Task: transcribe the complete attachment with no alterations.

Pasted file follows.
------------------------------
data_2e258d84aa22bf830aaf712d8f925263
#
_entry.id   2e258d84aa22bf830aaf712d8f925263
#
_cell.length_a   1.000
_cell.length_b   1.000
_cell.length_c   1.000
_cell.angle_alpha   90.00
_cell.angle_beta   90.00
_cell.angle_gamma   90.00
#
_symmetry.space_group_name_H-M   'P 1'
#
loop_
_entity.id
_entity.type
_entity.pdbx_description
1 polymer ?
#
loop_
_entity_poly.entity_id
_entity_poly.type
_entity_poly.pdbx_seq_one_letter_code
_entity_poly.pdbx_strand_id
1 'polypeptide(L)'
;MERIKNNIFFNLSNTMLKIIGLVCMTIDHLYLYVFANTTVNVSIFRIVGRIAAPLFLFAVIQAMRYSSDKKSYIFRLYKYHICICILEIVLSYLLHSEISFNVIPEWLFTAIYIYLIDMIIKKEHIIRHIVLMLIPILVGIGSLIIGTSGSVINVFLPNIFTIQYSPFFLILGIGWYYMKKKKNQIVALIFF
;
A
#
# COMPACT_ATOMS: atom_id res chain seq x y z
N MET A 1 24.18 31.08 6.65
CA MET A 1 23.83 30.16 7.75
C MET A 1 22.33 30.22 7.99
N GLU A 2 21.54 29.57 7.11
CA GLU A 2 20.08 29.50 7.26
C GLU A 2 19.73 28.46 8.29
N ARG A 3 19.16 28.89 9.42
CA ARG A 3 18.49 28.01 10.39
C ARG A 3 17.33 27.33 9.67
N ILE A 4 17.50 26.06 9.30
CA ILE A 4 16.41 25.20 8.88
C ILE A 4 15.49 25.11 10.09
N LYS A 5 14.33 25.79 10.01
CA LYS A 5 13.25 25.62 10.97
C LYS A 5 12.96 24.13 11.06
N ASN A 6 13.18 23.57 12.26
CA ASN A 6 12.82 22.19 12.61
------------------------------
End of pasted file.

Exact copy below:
data_2e258d84aa22bf830aaf712d8f925263
#
_entry.id   2e258d84aa22bf830aaf712d8f925263
#
_cell.length_a   1.000
_cell.length_b   1.000
_cell.length_c   1.000
_cell.angle_alpha   90.00
_cell.angle_beta   90.00
_cell.angle_gamma   90.00
#
_symmetry.space_group_name_H-M   'P 1'
#
loop_
_entity.id
_entity.type
_entity.pdbx_description
1 polymer ?
#
loop_
_entity_poly.entity_id
_entity_poly.type
_entity_poly.pdbx_seq_one_letter_code
_entity_poly.pdbx_strand_id
1 'polypeptide(L)'
;MERIKNNIFFNLSNTMLKIIGLVCMTIDHLYLYVFANTTVNVSIFRIVGRIAAPLFLFAVIQAMRYSSDKKSYIFRLYKYHICICILEIVLSYLLHSEISFNVIPEWLFTAIYIYLIDMIIKKEHIIRHIVLMLIPILVGIGSLIIGTSGSVINVFLPNIFTIQYSPFFLILGIGWYYMKKKKNQIVALIFF
;
A
#
# COMPACT_ATOMS: atom_id res chain seq x y z
N MET A 1 24.18 31.08 6.65
CA MET A 1 23.83 30.16 7.75
C MET A 1 22.33 30.22 7.99
N GLU A 2 21.54 29.57 7.11
CA GLU A 2 20.08 29.50 7.26
C GLU A 2 19.73 28.46 8.29
N ARG A 3 19.16 28.89 9.42
CA ARG A 3 18.49 28.01 10.39
C ARG A 3 17.33 27.33 9.67
N ILE A 4 17.50 26.06 9.30
CA ILE A 4 16.41 25.20 8.88
C ILE A 4 15.49 25.11 10.09
N LYS A 5 14.33 25.79 10.01
CA LYS A 5 13.25 25.62 10.97
C LYS A 5 12.96 24.13 11.06
N ASN A 6 13.18 23.57 12.26
CA ASN A 6 12.82 22.19 12.61